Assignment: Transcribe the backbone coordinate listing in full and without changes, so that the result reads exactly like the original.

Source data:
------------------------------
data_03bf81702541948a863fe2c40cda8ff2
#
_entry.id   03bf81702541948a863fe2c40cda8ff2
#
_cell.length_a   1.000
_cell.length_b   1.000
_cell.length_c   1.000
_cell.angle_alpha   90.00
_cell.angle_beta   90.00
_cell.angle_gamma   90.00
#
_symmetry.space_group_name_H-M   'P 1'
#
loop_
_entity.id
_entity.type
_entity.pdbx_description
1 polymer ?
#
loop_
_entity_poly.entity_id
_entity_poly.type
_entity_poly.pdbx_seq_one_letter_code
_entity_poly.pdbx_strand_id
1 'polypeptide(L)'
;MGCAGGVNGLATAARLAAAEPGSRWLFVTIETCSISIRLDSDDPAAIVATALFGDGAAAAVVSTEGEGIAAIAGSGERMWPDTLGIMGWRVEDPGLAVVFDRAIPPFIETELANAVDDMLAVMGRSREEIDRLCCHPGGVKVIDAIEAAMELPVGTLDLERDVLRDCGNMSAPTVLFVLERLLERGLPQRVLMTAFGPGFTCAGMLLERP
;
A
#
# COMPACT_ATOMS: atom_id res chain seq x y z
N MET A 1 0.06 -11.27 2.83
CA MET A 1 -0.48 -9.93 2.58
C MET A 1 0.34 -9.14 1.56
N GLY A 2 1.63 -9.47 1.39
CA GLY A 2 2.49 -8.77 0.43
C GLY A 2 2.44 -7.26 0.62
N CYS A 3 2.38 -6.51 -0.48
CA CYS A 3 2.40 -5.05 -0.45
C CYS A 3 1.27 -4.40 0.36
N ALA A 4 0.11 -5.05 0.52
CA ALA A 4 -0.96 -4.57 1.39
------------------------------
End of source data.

data_03bf81702541948a863fe2c40cda8ff2
#
_entry.id   03bf81702541948a863fe2c40cda8ff2
#
_cell.length_a   1.000
_cell.length_b   1.000
_cell.length_c   1.000
_cell.angle_alpha   90.00
_cell.angle_beta   90.00
_cell.angle_gamma   90.00
#
_symmetry.space_group_name_H-M   'P 1'
#
loop_
_entity.id
_entity.type
_entity.pdbx_description
1 polymer ?
#
loop_
_entity_poly.entity_id
_entity_poly.type
_entity_poly.pdbx_seq_one_letter_code
_entity_poly.pdbx_strand_id
1 'polypeptide(L)'
;MGCAGGVNGLATAARLAAAEPGSRWLFVTIETCSISIRLDSDDPAAIVATALFGDGAAAAVVSTEGEGIAAIAGSGERMWPDTLGIMGWRVEDPGLAVVFDRAIPPFIETELANAVDDMLAVMGRSREEIDRLCCHPGGVKVIDAIEAAMELPVGTLDLERDVLRDCGNMSAPTVLFVLERLLERGLPQRVLMTAFGPGFTCAGMLLERP
;
A
#
# COMPACT_ATOMS: atom_id res chain seq x y z
N MET A 1 0.06 -11.27 2.83
CA MET A 1 -0.48 -9.93 2.58
C MET A 1 0.34 -9.14 1.56
N GLY A 2 1.63 -9.47 1.39
CA GLY A 2 2.49 -8.77 0.43
C GLY A 2 2.44 -7.26 0.62
N CYS A 3 2.38 -6.51 -0.48
CA CYS A 3 2.40 -5.05 -0.45
C CYS A 3 1.27 -4.40 0.36
N ALA A 4 0.11 -5.05 0.52
CA ALA A 4 -0.96 -4.57 1.39